loading page

Quality Improvement Project to Implement a Systematic Assessment of Gross Motor Skills in School-Aged Children with Cystic Fibrosis
  • +1
  • Abby Good,
  • Jackie Shannon,
  • John Brinton,
  • Jordana Hoppe
Abby Good
Children's Hospital Colorado

Corresponding Author:[email protected]

Author Profile
Jackie Shannon
Children's Hospital Colorado
Author Profile
John Brinton
Colorado School of Public Health Department of Biostatistics & Informatics
Author Profile
Jordana Hoppe
University of Colorado Anschutz Medical Campus Department of Pediatrics
Author Profile


Introduction: Limited data exist on the gross motor abilities of children with cystic fibrosis (CF). The objective of this quality improvement project was to implement a systematic gross motor assessment in children with CF ages 4-12 years. Methods: Physical therapists aimed to evaluate at least 50% of eligible children at our CF Center over 1 year using the Bruininks-Oseretsky Test of motor Proficiency, second edition (BOT-2), a norm referenced assessment for gross motor skills, with delays defined by scores less than 18 th percentile. Demographic and clinical data including body mass index, hospitalizations, genotype, and comorbidities were collected. Basic descriptive statistics summarized patient information. Parametric and non-parametric methods compared groups of interest. Linear regression assessed associations between BOT-2 measures and clinical characteristics. Results: Of the 105 eligible children, 72 (69%) completed the BOT-2 over 1 year. Forty-five (62.5%) scored below average in at least one category. Impaired strength (22.2%) was most common, followed by impaired balance (16.7%), running speed and agility (15.3%), and bilateral coordination (8.3%). Eleven (15.5%) scored below average on their total motor composite score (TMC). Increased age, comorbidities and hospitalizations were associated with a lower TMC. Conclusions: The BOT-2 was successfully implemented as part of routine CF care to screen for gross motor delays. Results suggest that a high percentage of children with CF, especially older children with comorbid conditions or a history of hospitalization, have impaired gross motor function. These findings support the need for routine gross motor evaluations and physical therapy interventions within pediatric CF clinics.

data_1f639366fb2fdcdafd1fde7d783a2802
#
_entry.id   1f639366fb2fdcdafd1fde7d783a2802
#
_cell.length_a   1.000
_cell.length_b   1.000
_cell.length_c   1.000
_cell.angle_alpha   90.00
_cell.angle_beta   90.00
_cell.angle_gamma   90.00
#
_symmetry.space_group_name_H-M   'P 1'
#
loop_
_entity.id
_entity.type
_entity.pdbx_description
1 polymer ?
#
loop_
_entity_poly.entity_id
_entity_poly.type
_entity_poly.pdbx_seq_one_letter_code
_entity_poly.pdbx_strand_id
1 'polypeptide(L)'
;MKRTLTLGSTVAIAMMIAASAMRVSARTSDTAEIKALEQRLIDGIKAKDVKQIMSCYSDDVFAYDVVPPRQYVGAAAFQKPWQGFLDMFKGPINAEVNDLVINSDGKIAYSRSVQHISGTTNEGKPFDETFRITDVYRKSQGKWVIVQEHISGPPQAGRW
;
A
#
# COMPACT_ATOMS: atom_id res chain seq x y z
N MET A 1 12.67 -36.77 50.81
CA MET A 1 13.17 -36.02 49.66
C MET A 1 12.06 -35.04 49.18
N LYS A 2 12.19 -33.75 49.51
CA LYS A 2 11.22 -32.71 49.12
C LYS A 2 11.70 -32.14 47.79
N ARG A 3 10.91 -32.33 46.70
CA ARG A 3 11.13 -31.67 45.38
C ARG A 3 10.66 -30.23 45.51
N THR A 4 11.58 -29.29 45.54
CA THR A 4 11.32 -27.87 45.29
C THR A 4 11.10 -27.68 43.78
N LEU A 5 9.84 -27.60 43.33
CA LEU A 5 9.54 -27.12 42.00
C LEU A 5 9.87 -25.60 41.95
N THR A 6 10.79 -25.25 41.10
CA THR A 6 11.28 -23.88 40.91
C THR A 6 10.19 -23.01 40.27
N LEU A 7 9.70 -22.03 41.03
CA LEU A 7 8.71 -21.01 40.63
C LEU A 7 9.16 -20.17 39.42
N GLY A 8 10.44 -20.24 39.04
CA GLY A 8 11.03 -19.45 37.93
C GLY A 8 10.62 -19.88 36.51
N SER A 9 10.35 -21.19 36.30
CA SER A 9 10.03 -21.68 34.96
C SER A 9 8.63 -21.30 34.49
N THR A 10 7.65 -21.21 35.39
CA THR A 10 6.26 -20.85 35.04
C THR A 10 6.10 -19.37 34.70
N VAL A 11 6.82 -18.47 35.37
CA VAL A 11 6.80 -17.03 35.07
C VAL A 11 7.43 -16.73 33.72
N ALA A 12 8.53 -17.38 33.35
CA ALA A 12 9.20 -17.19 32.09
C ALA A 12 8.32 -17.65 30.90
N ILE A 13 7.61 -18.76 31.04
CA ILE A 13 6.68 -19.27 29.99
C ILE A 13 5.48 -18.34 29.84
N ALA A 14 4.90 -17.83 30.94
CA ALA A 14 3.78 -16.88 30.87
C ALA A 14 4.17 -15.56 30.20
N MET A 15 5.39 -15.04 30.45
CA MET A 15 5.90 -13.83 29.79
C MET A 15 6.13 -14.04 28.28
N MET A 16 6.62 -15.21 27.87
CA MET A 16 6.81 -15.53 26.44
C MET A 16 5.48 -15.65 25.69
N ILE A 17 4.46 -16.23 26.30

21 Sep 2023Submitted to Pediatric Pulmonology
21 Sep 2023Assigned to Editor
21 Sep 2023Submission Checks Completed
21 Sep 2023Review(s) Completed, Editorial Evaluation Pending
02 Oct 2023Reviewer(s) Assigned
24 Oct 2023Editorial Decision: Revise Major